Partners are working with community to bring light rail service to North Minneapolis and northwest communities, connecting people to jobs, healthcare, education, culture, and more.
The Blue Line Extension Project, led by Hennepin County and the Metropolitan Council, will connect communities from Target Field Station to North Minneapolis, Robbinsdale, Crystal, and Brooklyn Park. These communities are among the state’s most diverse and have some of the highest numbers of households who rely on transit for everyday activities.
The project presents a unique opportunity to improve transportation equity, help communities build wealth in place, and drive neighborhood visions for investment and development.
New direction brings new opportunities
Planning for the Blue Line Extension started more than a decade ago. In late 2020, project partners announced a new direction for the project. After many years of unsuccessful conversations with the freight railroad carrier, it was time to find a revised, community-supported route that does not use freight rail property, as originally planned.
While the need for this change was unfortunate, it also presents an exciting opportunity to improve the Blue Line Extension and serve even more people and destinations, while maintaining as much of the existing route as possible.
At the same time, there were previous promises made and impacts already experienced by some communities along the previous route that will no longer be served directly. In particular, pedestrian improvements along Highway 55 in the Harrison Neighborhood will no longer be part of the project as previously planned. Partners are committed to working with communities to find other ways to advance these improvements and rectify other impacts felt by these communities from the previous route.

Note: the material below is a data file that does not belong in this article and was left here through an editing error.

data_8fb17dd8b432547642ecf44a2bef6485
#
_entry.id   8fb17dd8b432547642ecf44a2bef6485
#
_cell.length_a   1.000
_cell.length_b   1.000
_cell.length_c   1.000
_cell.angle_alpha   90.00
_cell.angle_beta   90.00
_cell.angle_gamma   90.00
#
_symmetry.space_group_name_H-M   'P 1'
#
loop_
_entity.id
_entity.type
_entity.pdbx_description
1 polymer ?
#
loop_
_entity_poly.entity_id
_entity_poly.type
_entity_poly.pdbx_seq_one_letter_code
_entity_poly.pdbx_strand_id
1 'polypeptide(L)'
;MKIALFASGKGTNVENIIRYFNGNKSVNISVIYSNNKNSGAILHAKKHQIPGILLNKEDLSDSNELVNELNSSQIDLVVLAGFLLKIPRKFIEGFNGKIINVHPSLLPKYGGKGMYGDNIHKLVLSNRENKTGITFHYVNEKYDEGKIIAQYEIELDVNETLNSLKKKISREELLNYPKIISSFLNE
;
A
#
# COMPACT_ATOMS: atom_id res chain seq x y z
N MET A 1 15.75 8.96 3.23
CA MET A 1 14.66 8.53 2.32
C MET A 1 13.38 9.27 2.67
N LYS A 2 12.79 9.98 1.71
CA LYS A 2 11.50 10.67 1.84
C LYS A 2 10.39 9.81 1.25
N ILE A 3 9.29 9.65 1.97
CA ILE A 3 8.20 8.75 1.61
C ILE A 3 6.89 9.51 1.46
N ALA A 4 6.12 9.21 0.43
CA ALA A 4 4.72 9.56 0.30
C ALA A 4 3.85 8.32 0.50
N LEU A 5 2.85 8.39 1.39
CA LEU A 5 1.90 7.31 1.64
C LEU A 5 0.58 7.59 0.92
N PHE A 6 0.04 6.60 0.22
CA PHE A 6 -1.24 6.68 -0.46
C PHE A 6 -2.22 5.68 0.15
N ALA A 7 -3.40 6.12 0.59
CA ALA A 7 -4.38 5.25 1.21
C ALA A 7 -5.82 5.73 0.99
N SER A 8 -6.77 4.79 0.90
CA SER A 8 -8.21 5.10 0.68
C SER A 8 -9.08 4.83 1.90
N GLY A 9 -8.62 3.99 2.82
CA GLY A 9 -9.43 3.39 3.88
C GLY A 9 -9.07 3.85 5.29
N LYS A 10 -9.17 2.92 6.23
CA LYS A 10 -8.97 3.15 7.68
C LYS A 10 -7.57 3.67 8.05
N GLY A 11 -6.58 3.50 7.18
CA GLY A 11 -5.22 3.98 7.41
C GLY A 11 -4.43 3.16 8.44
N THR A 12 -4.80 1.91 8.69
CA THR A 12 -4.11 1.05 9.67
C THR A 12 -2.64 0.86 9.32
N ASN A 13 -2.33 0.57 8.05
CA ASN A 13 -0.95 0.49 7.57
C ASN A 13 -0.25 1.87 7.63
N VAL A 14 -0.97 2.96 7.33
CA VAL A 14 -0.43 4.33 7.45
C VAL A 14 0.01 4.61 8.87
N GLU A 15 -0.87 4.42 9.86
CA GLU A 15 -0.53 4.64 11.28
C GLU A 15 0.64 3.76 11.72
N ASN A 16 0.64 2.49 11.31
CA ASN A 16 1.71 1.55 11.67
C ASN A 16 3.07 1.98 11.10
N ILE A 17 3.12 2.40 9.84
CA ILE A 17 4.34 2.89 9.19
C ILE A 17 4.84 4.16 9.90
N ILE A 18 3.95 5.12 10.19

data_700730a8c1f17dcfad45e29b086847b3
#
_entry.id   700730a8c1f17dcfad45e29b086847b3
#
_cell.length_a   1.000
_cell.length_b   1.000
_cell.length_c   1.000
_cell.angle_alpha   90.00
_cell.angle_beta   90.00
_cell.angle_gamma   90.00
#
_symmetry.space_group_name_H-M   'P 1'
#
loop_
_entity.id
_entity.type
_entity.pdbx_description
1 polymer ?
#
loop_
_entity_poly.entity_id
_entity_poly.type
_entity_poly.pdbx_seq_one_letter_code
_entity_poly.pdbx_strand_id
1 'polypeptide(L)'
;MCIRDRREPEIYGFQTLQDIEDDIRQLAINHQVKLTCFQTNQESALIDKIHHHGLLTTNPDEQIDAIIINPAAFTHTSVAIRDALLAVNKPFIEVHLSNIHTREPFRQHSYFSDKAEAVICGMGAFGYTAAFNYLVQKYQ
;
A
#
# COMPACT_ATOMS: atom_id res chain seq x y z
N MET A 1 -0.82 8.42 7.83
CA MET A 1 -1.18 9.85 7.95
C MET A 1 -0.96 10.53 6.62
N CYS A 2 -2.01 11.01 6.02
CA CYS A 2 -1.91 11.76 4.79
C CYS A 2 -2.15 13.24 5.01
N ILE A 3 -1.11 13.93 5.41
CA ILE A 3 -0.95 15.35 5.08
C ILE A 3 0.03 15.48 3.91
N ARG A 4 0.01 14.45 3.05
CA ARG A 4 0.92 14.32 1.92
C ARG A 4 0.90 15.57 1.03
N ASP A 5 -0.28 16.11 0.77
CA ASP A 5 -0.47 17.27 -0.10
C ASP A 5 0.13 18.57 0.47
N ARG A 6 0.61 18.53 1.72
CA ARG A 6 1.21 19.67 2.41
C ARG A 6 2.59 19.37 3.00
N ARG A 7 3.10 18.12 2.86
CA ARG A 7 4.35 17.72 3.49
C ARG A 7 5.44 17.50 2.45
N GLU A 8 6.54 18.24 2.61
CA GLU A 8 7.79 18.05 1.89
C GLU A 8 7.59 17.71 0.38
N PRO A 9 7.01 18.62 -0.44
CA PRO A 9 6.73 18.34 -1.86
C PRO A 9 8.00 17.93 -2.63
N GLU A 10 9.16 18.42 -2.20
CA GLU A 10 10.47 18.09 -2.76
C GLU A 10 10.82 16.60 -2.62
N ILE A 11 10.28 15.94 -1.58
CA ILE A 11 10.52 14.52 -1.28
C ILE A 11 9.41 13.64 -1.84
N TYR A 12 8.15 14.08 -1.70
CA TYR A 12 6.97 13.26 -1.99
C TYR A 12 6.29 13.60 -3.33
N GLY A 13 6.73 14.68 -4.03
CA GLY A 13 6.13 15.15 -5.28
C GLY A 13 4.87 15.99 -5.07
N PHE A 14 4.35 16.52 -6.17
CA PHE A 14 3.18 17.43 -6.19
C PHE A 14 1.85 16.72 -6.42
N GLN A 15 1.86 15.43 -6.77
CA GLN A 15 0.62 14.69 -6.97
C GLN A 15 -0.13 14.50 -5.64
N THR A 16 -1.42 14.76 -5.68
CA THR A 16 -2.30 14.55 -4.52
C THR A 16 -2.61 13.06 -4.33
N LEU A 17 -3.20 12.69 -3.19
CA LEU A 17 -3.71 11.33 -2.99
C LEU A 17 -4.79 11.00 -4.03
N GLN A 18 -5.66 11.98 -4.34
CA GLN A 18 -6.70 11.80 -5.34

Initial route options
Based on community feedback and technical considerations, like where light rail will physically fit and where there is the density and destinations that will make it most valuable to communities, project partners identified in March that West Broadway and Lowry avenues are two good potential options to serve North Minneapolis.
Through Crystal and Robbinsdale, the route could shift from the rail corridor to Bottineau Boulevard (County Road 81), which runs parallel to the railroad. In Brooklyn Park, the route and stations are expected to remain the same.
The project has been busy meeting with corridor groups and residents and collecting feedback on these initial route options since March. They are now analyzing that feedback to refine the routes and inform work moving forward and have begun to share back what they heard from this phase of engagement soon.
Working with you to plan your light rail
Making sure this once-in-a-generation infrastructure investment benefits current residents and businesses is critical. Project partners are working closely with a wide variety of community partners, businesses, cities, and other stakeholder groups to involve as many voices as possible in the planning and decision-making process that represent the diversity of the communities along the route.